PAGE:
« Reply #1056 on: September 19, 2012, 08:25:17 PM »
At 65F, and using your extended bulk, I would say start with .05%. But I think even that may be too much. Use water that is 65F when mixing, so the yeast does not get ahead of you.

John

I would think even ~40F water like I use with SD might be the way to go. Thoughts?
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Offline dellavecchia

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Re: Craig's Neapolitan Garage
« Reply #1057 on: September 19, 2012, 08:29:44 PM »
I would think even ~40F water like I use with SD might be the way to go. Thoughts?

Probably the best way to approach it. I have always had varying results with different "brands" of CY. Sometimes I get a package, and the dough starts to expand before your eyes, way too early. And sometimes it goes too slowly and never hits the mark. The most consistent results I have had always came from the large block you get at RD. Total overkill, especially when using such low percentages though.

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Re: Craig's Neapolitan Garage
« Reply #1058 on: September 19, 2012, 08:32:17 PM »
Probably the best way to approach it. I have always had varying results with different "brands" of CY. Sometimes I get a package, and the dough starts to expand before your eyes, way too early. And sometimes it goes too slowly and never hits the mark. The most consistent results I have had always came from the large block you get at RD. Total overkill, especially when using such low percentages though.

John

That's why I like ADY for pizza at home - not that I use it very often. I have not used CY since I worked in a restaurant almost 20 years ago. We used it for all our bread. I went through a case - not a 1# block - every week.
"We make great pizza, with sourdough when we can, commercial yeast when we must, but always great pizza."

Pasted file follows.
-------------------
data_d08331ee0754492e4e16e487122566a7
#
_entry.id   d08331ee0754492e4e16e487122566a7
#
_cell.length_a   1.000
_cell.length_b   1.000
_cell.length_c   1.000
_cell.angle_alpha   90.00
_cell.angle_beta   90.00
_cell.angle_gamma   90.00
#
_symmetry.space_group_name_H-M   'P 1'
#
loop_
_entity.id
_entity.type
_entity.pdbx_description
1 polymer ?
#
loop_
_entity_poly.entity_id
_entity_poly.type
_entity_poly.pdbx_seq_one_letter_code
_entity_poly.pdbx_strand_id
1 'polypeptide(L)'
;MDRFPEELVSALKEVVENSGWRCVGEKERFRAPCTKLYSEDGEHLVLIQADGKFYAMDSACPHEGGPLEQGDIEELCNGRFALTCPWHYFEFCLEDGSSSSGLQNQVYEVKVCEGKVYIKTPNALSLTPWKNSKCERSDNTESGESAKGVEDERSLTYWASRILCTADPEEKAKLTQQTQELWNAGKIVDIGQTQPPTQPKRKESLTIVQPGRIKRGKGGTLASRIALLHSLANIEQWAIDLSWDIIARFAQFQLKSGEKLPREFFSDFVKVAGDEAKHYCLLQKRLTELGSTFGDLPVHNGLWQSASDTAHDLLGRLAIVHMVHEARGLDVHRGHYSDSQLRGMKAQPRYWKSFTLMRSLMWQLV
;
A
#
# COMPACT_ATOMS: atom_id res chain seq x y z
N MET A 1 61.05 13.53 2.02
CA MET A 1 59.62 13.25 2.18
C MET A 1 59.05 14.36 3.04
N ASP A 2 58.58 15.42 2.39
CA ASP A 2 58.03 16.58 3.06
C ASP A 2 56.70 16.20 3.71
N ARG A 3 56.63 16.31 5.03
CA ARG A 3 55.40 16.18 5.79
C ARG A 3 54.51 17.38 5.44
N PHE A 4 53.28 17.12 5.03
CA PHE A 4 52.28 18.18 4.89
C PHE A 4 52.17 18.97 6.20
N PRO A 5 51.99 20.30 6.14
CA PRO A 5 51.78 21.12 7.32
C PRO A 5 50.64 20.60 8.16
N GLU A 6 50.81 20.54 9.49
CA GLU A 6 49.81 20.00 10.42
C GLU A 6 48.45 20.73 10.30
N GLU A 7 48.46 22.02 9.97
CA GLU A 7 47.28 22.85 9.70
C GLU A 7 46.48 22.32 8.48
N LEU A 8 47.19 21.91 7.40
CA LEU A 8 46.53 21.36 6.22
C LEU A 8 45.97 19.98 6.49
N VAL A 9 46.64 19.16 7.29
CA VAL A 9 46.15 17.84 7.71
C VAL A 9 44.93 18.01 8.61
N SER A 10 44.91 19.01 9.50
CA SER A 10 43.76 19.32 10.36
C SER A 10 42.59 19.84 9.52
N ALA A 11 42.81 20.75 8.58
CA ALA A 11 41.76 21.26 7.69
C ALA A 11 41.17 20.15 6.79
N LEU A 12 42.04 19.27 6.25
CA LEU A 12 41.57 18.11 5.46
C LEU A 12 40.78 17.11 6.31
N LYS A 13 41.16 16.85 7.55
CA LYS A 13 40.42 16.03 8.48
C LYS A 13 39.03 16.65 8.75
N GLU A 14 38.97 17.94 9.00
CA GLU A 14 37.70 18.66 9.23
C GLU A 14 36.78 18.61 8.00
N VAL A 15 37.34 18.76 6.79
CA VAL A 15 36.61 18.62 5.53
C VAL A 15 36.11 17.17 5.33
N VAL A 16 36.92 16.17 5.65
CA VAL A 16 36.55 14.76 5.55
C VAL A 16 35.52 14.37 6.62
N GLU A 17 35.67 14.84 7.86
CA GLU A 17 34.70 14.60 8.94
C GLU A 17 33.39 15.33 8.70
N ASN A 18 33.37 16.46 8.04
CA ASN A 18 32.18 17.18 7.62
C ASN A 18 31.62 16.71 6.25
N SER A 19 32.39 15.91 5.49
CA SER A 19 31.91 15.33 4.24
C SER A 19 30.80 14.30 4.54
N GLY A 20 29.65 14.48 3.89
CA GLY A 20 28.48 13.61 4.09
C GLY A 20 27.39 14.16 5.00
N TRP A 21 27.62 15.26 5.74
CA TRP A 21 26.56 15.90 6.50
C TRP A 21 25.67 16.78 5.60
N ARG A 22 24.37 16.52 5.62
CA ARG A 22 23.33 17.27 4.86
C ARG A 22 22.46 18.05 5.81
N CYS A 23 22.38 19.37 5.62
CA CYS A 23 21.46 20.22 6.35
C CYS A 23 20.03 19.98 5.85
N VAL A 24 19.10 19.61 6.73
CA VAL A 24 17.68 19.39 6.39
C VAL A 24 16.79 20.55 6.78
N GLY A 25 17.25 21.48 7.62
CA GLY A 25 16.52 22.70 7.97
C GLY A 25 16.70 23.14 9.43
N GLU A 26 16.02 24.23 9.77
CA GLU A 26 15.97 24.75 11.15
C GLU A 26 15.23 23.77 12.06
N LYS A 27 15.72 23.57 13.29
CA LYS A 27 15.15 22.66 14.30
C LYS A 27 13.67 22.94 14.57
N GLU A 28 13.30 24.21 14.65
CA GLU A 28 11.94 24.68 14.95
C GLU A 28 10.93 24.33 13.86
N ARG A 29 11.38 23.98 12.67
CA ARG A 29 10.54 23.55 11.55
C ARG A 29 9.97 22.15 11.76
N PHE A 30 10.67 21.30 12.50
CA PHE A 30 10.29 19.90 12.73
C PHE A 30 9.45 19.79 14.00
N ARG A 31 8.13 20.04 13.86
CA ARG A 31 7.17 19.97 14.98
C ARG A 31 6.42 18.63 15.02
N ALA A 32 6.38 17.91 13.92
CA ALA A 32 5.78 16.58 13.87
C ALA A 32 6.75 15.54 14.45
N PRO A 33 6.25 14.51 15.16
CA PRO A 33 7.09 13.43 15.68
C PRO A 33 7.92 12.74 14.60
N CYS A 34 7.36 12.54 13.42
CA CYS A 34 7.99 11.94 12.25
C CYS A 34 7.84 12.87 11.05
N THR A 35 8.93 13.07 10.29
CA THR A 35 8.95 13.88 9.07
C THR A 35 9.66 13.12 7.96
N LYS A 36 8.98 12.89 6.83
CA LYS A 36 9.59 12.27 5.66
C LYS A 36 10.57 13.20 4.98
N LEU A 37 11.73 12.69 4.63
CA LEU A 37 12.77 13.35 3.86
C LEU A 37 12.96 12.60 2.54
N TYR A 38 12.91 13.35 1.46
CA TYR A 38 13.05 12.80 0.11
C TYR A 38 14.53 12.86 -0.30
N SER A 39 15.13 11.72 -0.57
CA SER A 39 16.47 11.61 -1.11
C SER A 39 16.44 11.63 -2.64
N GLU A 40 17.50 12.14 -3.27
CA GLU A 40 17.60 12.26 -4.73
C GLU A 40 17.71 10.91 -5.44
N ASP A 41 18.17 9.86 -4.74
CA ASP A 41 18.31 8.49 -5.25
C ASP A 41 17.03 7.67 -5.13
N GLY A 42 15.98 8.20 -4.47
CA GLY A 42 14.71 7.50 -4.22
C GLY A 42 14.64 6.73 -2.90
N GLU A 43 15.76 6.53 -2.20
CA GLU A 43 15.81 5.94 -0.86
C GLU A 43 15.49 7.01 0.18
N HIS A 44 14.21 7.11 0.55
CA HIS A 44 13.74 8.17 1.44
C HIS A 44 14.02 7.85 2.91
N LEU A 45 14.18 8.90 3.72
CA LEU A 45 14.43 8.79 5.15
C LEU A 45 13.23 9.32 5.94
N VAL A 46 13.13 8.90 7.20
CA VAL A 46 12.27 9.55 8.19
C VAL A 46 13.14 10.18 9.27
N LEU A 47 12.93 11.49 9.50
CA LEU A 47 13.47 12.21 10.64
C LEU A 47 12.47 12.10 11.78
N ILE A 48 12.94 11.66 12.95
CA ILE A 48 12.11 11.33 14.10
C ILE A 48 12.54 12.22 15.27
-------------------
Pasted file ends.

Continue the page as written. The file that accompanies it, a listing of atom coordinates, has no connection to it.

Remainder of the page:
Craig's Neapolitan Garage


Offline Mangia Pizza

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Re: Craig's Neapolitan Garage
« Reply #1059 on: September 19, 2012, 09:00:01 PM »
My CY didn't pass the proofing test, so I did a 60% hydration, 0.025% IDY (Caputo pizzeria) mix.

Planning to bulk 24hrs + ball 24hrs at approximately 65F and see what happens.....

Will keep you posted, although I got to say I liked the way the 60% hydration handled while slapping and folding compared to the 63%.
Paolo

Offline dellavecchia

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Re: Craig's Neapolitan Garage
« Reply #1060 on: September 19, 2012, 09:11:07 PM »
That's why I like ADY for pizza at home - not that I use it very often. I have not used CY since I worked in a restaurant almost 20 years ago. We used it for all our bread. I went through a case - not a 1# block - every week.

Yes, I rarely use CY anymore because it is so perishable. I only make pizza once a week anyway, and most of the time it is SD. I have a large bag of SAF Gold IDY that works like a charm every time - truth be told I probably can't tell the difference in taste from that and CY.

John

Offline Chicago Bob

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Re: Craig's Neapolitan Garage
« Reply #1061 on: September 19, 2012, 09:17:25 PM »
Yes, I rarely use CY anymore because it is so perishable. I only make pizza once a week anyway, and most of the time it is SD. I have a large bag of SAF Gold IDY that works like a charm every time - truth be told I probably can't tell the difference in taste from that and CY.

John